When Dr Colin Tan, Year 2 Nuclear Medicine Senior Resident, was nominated for the Singapore Chief Residency Programme (SCRP), he had expected it to be a series of didactic conferences on leadership and policy. One year in, the programme has bucked his expectations, instead turning out to be an amazing learning journey of self-discovery and leadership development. Colin shares his experiences on how the SCRP has sparked new ways of thinking.
1. How has the SCRP benefitted you?
As Chief Residents, we are often presented with multiple unique challenges on top of our usual clinical duties as doctors. These range from having a voice at management meetings, to roster planning, to facilitating teaching activities.
The SCRP has given me multiple tools and frameworks to tackle these tasks effectively. For example, the Thomas-Kilmann Conflict Mode Instrument allows us to understand not only our own preferred conflict management style, but also that of others. I have found the tool invaluable during intense discussions where there may be conflict/disagreement, in terms of positioning my own arguments in alignment with the conflict mode and interests of the other party. All in all, it has been an amazing learning journey of engaging workshops and honest dialogues with like-minded colleagues.
2. How did you balance your heavy work load and responsibilities, with the requirements of the SCRP?
Time management is the key; I try to unlock as much hidden time in the work day as possible. I often use my lunch break to catch up on emails or to study. Even if there is hard work, it is fulfilling to see projects or initiatives come to fruition. These small victories drive me to do even more. During a particularly busy period, I delete all my social media apps from my phones so I do not get distracted—you would be amazed how much extra time you will "gain"!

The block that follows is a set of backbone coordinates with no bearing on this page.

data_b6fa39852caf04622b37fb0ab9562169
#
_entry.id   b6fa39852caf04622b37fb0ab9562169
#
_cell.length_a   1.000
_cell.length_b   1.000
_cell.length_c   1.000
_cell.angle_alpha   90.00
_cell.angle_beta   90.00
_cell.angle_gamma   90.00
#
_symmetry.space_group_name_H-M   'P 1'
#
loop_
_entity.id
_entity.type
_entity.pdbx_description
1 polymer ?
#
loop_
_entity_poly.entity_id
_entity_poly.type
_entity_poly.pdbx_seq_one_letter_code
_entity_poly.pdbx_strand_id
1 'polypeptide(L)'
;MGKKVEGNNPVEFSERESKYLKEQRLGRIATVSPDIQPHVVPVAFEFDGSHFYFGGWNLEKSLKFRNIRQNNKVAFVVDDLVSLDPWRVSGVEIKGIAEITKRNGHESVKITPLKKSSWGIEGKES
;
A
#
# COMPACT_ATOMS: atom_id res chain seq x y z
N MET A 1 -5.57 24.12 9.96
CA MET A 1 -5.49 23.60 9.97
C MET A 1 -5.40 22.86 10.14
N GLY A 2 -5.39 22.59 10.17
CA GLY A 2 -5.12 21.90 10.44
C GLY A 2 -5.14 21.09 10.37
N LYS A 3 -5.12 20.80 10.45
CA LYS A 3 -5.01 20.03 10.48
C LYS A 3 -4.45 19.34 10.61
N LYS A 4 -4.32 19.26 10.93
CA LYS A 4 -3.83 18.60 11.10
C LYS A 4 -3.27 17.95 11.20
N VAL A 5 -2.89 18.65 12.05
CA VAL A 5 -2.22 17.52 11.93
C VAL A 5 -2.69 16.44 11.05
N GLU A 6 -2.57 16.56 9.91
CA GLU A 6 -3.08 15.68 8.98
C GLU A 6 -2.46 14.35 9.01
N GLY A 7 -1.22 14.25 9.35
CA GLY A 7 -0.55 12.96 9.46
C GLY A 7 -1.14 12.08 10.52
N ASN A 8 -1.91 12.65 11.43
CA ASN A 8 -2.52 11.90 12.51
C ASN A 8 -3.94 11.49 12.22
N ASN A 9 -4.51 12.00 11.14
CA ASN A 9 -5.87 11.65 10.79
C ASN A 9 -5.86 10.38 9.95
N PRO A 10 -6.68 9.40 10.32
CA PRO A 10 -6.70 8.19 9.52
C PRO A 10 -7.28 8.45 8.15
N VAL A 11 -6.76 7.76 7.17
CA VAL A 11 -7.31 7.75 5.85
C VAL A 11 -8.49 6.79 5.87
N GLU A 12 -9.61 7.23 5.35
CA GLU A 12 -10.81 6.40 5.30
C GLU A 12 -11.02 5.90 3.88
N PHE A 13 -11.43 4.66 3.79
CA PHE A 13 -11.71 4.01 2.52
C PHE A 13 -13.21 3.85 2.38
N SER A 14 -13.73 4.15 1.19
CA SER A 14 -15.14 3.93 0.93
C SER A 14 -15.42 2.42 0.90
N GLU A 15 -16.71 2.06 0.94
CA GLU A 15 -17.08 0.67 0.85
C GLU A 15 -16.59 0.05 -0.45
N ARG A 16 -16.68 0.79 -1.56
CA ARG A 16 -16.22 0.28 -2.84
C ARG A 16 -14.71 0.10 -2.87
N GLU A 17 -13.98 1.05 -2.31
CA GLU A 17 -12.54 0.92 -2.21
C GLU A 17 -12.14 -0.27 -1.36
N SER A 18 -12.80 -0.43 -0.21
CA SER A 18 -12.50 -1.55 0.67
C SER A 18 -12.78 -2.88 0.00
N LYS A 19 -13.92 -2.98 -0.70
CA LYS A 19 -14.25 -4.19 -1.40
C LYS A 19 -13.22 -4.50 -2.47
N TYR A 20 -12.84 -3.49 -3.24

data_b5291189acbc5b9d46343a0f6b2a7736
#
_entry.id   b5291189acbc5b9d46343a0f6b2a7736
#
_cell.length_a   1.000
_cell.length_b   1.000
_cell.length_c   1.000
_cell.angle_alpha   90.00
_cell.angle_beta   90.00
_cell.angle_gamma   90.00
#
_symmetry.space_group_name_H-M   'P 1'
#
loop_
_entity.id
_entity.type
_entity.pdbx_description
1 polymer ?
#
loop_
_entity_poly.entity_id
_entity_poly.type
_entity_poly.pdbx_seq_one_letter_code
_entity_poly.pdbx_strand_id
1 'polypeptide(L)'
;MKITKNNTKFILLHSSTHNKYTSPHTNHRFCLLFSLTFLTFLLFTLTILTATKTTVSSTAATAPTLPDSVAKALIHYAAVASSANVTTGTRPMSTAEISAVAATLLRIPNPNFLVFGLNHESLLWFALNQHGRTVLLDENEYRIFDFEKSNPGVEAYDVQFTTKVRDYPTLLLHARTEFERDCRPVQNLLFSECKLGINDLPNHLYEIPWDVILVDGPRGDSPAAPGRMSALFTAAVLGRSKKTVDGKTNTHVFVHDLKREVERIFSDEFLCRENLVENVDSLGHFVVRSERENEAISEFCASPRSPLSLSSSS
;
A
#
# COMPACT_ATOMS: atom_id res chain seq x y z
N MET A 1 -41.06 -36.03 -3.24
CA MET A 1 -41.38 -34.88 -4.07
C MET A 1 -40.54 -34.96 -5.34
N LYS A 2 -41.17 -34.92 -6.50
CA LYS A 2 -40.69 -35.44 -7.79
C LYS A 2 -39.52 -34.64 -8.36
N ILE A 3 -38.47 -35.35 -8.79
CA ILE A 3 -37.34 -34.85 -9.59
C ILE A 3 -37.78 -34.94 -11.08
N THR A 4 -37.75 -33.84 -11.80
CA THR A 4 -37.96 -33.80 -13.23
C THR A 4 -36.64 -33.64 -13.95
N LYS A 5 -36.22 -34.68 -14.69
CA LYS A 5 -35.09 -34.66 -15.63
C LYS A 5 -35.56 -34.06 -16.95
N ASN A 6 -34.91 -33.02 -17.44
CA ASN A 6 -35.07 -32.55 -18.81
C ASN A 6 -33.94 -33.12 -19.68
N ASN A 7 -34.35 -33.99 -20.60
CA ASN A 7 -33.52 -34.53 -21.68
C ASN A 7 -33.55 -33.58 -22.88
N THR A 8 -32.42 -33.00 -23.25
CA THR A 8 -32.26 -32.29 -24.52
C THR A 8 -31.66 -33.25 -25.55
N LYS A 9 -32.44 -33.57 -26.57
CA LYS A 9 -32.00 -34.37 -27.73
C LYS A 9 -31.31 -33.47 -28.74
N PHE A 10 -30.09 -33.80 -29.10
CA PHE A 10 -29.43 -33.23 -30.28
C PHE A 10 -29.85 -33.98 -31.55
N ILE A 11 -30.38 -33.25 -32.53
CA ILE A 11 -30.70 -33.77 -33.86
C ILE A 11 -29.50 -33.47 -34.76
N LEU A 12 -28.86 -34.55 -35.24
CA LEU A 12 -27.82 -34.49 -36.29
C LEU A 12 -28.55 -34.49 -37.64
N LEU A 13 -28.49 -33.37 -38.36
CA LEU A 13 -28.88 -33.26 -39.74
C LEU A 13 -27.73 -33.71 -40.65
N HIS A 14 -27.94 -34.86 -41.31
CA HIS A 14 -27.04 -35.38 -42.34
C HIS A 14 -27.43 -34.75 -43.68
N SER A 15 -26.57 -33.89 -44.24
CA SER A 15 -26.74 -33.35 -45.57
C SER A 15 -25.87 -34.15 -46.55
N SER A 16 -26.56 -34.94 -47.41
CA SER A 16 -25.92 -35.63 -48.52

3. How has the SCRP helped to develop your leadership abilities?
The SCRP is a programme that does not give answers. On the contrary, we were often posed questions for which no perfect answer exists. This has taught me to continually question how we can do things better, be it as a clinician, educator, or leader.
To me, a good leader must always lead for the right reasons. At the very core, this means putting the good of the patient and the community at the centre of any decision one makes.
I am grateful for the opportunity to learn how to be a better doctor and now, a leader. I hope to use these skills to benefit our patients and the medical community.
4. What advice would you give to medical students who want to develop their leadership and mentorship skills?
I feel that leadership grows out of service. This may entail taking up tasks without credit, for the good of our community. As a medical student, this means taking up challenging tasks like "tutorial organizer" or appointments in your class committee. With the heart of service, leadership opportunities will come your way eventually. Continue to serve your patients with sincerity, and opportunities will find you.
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